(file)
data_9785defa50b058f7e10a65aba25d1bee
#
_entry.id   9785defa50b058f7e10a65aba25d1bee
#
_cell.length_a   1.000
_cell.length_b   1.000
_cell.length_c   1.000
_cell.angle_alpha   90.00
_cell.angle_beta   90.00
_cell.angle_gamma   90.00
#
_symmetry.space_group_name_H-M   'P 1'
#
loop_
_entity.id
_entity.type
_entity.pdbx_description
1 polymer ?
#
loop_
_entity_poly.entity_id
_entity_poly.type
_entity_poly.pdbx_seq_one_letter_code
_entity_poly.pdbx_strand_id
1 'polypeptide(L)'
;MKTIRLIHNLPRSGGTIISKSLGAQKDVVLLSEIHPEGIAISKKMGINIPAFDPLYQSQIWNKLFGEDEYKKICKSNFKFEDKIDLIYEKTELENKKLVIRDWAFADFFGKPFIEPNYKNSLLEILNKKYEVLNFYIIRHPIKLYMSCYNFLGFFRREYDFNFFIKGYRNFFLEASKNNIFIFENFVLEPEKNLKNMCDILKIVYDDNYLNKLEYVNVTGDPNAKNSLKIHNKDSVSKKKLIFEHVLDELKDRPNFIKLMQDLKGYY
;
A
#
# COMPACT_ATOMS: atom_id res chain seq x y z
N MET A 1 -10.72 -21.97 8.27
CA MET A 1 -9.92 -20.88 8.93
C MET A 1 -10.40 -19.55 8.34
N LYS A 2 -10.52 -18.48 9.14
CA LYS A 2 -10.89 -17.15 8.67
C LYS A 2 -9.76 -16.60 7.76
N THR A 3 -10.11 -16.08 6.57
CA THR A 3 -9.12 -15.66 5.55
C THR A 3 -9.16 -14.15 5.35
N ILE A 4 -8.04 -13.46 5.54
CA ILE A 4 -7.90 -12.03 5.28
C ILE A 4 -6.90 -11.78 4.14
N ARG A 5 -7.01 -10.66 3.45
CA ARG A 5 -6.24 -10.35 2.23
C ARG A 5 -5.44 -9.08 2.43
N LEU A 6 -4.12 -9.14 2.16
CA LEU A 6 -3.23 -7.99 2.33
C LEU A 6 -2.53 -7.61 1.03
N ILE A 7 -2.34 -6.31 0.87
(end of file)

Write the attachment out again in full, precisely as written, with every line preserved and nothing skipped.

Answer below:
data_9785defa50b058f7e10a65aba25d1bee
#
_entry.id   9785defa50b058f7e10a65aba25d1bee
#
_cell.length_a   1.000
_cell.length_b   1.000
_cell.length_c   1.000
_cell.angle_alpha   90.00
_cell.angle_beta   90.00
_cell.angle_gamma   90.00
#
_symmetry.space_group_name_H-M   'P 1'
#
loop_
_entity.id
_entity.type
_entity.pdbx_description
1 polymer ?
#
loop_
_entity_poly.entity_id
_entity_poly.type
_entity_poly.pdbx_seq_one_letter_code
_entity_poly.pdbx_strand_id
1 'polypeptide(L)'
;MKTIRLIHNLPRSGGTIISKSLGAQKDVVLLSEIHPEGIAISKKMGINIPAFDPLYQSQIWNKLFGEDEYKKICKSNFKFEDKIDLIYEKTELENKKLVIRDWAFADFFGKPFIEPNYKNSLLEILNKKYEVLNFYIIRHPIKLYMSCYNFLGFFRREYDFNFFIKGYRNFFLEASKNNIFIFENFVLEPEKNLKNMCDILKIVYDDNYLNKLEYVNVTGDPNAKNSLKIHNKDSVSKKKLIFEHVLDELKDRPNFIKLMQDLKGYY
;
A
#
# COMPACT_ATOMS: atom_id res chain seq x y z
N MET A 1 -10.72 -21.97 8.27
CA MET A 1 -9.92 -20.88 8.93
C MET A 1 -10.40 -19.55 8.34
N LYS A 2 -10.52 -18.48 9.14
CA LYS A 2 -10.89 -17.15 8.67
C LYS A 2 -9.76 -16.60 7.76
N THR A 3 -10.11 -16.08 6.57
CA THR A 3 -9.12 -15.66 5.55
C THR A 3 -9.16 -14.15 5.35
N ILE A 4 -8.04 -13.46 5.54
CA ILE A 4 -7.90 -12.03 5.28
C ILE A 4 -6.90 -11.78 4.14
N ARG A 5 -7.01 -10.66 3.45
CA ARG A 5 -6.24 -10.35 2.23
C ARG A 5 -5.44 -9.08 2.43
N LEU A 6 -4.12 -9.14 2.16
CA LEU A 6 -3.23 -7.99 2.33
C LEU A 6 -2.53 -7.61 1.03
N ILE A 7 -2.34 -6.31 0.87